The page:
Ontario task force positive about nuclear future

The Ontario government's Electricity Conservation & Supply Task Force has recommended a range of conservation measures and a diverse generation mix to fill the looming supply shortfall. It also recommended that the planning horizon be 25 years instead of the present 15. The government has committed to phase out 7500 MWe of coal-fired capacity by 2007. With volatile gas prices, new base-load capacity needs to be mainly nuclear, which already provides more than 40% of the province's electricity from 10 800 MWe capacity. The Task Force included industry, consumer and environmental representatives and was charged with outlining an affordable and reliable power supply to 2020.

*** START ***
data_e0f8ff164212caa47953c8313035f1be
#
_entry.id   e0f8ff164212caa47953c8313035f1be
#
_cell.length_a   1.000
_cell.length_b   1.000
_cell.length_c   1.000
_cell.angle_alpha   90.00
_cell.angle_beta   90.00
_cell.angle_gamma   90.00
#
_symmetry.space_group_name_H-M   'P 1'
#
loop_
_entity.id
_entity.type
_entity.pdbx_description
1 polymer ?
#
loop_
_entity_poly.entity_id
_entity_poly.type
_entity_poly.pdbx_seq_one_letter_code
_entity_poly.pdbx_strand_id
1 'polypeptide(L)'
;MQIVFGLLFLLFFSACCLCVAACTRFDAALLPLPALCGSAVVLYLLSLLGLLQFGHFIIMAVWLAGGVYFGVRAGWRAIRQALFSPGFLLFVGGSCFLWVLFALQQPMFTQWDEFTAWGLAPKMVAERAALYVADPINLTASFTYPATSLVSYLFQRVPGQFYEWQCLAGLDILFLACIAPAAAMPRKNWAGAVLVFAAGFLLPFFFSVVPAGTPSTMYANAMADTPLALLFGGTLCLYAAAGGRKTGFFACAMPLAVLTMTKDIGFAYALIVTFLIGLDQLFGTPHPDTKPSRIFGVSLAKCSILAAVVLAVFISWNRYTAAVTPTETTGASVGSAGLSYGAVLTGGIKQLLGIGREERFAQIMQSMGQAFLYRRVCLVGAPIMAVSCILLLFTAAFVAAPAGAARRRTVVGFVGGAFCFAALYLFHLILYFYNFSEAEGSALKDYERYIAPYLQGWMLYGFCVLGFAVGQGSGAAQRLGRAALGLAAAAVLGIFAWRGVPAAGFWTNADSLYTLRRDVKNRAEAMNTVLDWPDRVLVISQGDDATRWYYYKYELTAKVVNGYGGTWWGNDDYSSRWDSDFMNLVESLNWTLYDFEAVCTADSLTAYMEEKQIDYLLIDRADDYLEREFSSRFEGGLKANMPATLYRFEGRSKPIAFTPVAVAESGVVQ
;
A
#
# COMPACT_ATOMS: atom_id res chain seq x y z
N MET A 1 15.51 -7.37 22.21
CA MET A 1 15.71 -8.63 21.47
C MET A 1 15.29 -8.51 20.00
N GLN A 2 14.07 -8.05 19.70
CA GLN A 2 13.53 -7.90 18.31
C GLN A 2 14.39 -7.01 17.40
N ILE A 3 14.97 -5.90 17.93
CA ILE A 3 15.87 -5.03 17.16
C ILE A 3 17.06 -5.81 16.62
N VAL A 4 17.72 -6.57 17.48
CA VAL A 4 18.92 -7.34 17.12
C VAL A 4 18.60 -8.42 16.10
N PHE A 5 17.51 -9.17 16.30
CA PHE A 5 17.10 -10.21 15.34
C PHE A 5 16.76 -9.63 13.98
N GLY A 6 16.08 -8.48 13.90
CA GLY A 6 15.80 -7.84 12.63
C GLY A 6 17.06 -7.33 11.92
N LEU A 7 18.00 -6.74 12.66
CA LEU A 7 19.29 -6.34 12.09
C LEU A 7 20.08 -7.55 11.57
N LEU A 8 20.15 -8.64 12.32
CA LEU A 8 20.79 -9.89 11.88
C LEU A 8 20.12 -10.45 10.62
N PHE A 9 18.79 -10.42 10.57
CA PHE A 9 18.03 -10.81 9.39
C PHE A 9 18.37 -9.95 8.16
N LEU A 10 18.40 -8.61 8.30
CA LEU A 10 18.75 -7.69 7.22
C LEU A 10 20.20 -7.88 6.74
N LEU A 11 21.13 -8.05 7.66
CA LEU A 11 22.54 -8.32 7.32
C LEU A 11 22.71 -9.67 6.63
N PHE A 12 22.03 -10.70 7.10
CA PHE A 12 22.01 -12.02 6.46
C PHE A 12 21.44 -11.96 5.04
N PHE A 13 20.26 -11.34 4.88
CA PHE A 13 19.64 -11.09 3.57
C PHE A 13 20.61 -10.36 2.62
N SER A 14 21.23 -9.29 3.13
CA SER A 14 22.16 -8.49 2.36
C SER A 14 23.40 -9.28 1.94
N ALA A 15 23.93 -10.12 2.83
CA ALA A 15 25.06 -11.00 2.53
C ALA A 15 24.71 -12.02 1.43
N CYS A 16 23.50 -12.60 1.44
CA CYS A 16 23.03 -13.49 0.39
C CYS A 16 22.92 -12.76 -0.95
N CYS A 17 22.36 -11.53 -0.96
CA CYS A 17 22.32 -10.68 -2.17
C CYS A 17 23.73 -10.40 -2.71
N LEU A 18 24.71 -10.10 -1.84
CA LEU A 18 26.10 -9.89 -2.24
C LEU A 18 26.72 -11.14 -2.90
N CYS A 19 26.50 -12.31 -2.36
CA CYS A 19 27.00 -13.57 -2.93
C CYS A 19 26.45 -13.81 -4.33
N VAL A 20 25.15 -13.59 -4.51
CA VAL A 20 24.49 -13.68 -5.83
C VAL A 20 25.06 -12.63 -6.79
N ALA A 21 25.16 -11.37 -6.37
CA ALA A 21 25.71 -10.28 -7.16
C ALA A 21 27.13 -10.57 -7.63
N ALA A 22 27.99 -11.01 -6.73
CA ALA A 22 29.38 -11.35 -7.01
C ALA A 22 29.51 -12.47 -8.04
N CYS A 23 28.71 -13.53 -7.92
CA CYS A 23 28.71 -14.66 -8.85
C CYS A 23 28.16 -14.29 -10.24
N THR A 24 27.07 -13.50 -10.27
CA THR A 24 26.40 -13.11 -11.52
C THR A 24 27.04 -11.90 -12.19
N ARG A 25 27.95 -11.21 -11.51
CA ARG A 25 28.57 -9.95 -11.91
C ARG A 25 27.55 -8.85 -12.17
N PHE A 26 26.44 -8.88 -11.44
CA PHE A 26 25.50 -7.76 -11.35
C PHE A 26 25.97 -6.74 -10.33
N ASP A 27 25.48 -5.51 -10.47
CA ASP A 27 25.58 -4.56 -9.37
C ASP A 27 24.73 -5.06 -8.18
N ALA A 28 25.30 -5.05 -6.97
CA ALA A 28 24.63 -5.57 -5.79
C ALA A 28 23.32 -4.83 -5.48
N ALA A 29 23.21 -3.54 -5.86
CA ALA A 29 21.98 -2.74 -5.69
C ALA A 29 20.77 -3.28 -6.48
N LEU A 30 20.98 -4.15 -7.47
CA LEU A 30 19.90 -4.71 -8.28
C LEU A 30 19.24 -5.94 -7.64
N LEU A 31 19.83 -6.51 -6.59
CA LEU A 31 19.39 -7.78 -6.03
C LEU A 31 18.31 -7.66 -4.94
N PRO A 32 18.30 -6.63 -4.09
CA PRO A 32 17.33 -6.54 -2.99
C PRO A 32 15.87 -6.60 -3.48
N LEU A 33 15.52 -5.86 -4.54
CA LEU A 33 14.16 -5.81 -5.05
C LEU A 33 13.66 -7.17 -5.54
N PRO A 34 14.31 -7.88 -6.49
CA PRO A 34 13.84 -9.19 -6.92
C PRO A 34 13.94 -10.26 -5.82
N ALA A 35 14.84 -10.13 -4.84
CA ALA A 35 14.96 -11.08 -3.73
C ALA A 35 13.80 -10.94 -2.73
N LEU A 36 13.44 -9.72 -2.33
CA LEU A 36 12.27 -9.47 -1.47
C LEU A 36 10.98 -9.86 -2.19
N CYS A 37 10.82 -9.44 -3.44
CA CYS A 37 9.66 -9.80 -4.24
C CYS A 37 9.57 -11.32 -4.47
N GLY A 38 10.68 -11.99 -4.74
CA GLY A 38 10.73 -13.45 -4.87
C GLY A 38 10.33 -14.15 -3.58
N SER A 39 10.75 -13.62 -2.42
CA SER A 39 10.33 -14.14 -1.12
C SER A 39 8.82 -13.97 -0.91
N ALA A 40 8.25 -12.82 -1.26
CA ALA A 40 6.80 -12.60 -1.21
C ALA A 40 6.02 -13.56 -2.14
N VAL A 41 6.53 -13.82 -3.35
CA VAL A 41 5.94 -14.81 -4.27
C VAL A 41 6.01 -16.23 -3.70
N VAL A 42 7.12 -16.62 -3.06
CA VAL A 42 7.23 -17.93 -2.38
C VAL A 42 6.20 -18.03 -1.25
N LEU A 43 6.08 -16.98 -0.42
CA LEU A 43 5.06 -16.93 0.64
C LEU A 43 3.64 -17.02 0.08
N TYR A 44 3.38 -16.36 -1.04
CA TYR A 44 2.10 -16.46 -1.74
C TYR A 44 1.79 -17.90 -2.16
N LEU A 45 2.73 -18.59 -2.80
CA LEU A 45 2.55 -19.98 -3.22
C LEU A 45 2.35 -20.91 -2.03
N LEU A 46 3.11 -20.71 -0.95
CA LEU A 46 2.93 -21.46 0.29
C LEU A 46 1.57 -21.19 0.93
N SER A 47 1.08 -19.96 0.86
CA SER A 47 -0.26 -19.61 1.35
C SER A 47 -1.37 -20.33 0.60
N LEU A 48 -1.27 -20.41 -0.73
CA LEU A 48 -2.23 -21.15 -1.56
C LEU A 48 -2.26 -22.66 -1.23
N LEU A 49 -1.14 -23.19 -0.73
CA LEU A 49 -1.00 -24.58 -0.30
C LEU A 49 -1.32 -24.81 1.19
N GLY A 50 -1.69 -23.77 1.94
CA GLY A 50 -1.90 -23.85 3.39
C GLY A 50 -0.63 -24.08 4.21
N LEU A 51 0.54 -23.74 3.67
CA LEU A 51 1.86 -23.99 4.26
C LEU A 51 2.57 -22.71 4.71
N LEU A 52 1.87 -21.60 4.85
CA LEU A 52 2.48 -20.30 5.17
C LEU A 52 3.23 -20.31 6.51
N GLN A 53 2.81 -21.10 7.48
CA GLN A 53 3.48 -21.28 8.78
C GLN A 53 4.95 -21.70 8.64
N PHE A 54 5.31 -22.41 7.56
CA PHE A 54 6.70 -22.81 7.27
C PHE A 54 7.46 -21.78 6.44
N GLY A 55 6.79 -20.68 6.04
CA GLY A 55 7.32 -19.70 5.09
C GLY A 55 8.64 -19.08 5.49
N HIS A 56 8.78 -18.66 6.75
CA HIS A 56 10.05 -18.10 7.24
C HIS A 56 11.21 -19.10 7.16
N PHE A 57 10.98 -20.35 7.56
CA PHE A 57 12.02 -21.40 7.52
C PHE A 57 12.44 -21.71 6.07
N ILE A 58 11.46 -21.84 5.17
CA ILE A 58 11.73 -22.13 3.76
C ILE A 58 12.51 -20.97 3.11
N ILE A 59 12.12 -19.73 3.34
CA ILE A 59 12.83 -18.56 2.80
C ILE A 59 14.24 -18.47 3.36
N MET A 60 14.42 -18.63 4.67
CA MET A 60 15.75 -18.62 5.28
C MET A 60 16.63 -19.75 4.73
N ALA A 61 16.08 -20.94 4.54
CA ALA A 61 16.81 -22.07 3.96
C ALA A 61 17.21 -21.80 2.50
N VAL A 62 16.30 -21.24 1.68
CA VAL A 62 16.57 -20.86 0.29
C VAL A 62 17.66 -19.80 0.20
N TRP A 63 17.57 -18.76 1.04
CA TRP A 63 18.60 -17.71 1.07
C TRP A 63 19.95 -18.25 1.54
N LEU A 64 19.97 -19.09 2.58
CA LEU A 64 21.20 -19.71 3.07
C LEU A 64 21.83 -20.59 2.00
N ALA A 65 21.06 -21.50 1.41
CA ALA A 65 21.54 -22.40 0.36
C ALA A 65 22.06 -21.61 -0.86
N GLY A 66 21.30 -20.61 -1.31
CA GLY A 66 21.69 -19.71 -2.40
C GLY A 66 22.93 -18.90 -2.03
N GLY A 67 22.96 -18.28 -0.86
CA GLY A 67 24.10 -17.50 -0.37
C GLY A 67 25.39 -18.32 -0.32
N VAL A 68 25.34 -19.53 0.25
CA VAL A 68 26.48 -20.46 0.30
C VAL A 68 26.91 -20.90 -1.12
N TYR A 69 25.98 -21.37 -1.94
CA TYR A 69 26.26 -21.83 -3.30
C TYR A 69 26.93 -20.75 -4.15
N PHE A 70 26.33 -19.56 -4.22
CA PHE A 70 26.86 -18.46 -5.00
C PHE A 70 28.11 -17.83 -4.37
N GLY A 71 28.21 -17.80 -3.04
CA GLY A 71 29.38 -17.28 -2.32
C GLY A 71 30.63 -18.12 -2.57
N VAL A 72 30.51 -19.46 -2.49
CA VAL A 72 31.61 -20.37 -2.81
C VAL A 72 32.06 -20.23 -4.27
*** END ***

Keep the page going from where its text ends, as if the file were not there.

Increasing the nuclear capacity highlights a dilemma: there are five old reactors laid up and which could be brought back into service, some at considerable expense, but more quickly (by 2007) than new plant could be commissioned - estimated at 2011. The wisdom of spending nearly as much on an old plant as it would cost to build a new one depends then on the urgency of the supply situation. The Pickering 1-3 units are oldest (1971-72, 515 MWe each) but probably least expensive to refurbish, the contaminated Bruce 1-2 units (1977, 769 MWe each) are possibly uneconomic on any basis. The Task Force recommends an early decision on these so that new investment may proceed, largely from the private sector. Predictable power prices are a key to this, including long-term contracts. Consultant's input suggested that the new ACR reactor would be competitive with gas combined cycle at present and foreseeable gas prices.

Zdroj: Nuclear Canada

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